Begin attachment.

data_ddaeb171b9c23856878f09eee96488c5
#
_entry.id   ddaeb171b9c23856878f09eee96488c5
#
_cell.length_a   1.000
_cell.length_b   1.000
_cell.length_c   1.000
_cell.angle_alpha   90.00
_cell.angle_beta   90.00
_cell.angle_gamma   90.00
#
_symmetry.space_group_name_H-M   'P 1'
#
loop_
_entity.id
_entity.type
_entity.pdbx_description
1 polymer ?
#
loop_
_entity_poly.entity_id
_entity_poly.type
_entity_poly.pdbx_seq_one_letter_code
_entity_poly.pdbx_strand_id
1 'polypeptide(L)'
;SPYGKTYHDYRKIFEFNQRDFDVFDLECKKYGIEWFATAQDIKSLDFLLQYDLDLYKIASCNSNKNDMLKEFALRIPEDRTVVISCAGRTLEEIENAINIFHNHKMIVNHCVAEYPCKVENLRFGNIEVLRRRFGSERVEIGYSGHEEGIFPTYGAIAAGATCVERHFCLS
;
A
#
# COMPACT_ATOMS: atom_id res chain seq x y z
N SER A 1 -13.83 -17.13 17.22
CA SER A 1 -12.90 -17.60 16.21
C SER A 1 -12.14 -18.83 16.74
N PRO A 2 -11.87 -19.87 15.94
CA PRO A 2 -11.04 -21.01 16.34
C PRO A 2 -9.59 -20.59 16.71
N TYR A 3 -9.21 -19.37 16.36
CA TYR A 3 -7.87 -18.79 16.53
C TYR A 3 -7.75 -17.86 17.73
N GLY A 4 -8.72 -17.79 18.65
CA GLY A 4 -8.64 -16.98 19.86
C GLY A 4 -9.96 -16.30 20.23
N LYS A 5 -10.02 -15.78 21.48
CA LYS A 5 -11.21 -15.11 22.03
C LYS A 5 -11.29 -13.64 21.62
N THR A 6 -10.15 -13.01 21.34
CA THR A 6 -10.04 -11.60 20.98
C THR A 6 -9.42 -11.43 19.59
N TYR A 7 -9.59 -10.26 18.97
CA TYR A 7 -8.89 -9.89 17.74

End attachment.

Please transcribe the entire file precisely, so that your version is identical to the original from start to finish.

data_ddaeb171b9c23856878f09eee96488c5
#
_entry.id   ddaeb171b9c23856878f09eee96488c5
#
_cell.length_a   1.000
_cell.length_b   1.000
_cell.length_c   1.000
_cell.angle_alpha   90.00
_cell.angle_beta   90.00
_cell.angle_gamma   90.00
#
_symmetry.space_group_name_H-M   'P 1'
#
loop_
_entity.id
_entity.type
_entity.pdbx_description
1 polymer ?
#
loop_
_entity_poly.entity_id
_entity_poly.type
_entity_poly.pdbx_seq_one_letter_code
_entity_poly.pdbx_strand_id
1 'polypeptide(L)'
;SPYGKTYHDYRKIFEFNQRDFDVFDLECKKYGIEWFATAQDIKSLDFLLQYDLDLYKIASCNSNKNDMLKEFALRIPEDRTVVISCAGRTLEEIENAINIFHNHKMIVNHCVAEYPCKVENLRFGNIEVLRRRFGSERVEIGYSGHEEGIFPTYGAIAAGATCVERHFCLS
;
A
#
# COMPACT_ATOMS: atom_id res chain seq x y z
N SER A 1 -13.83 -17.13 17.22
CA SER A 1 -12.90 -17.60 16.21
C SER A 1 -12.14 -18.83 16.74
N PRO A 2 -11.87 -19.87 15.94
CA PRO A 2 -11.04 -21.01 16.34
C PRO A 2 -9.59 -20.59 16.71
N TYR A 3 -9.21 -19.37 16.36
CA TYR A 3 -7.87 -18.79 16.53
C TYR A 3 -7.75 -17.86 17.73
N GLY A 4 -8.72 -17.79 18.65
CA GLY A 4 -8.64 -16.98 19.86
C GLY A 4 -9.96 -16.30 20.23
N LYS A 5 -10.02 -15.78 21.48
CA LYS A 5 -11.21 -15.11 22.03
C LYS A 5 -11.29 -13.64 21.62
N THR A 6 -10.15 -13.01 21.34
CA THR A 6 -10.04 -11.60 20.98
C THR A 6 -9.42 -11.43 19.59
N TYR A 7 -9.59 -10.26 18.97
CA TYR A 7 -8.89 -9.89 17.74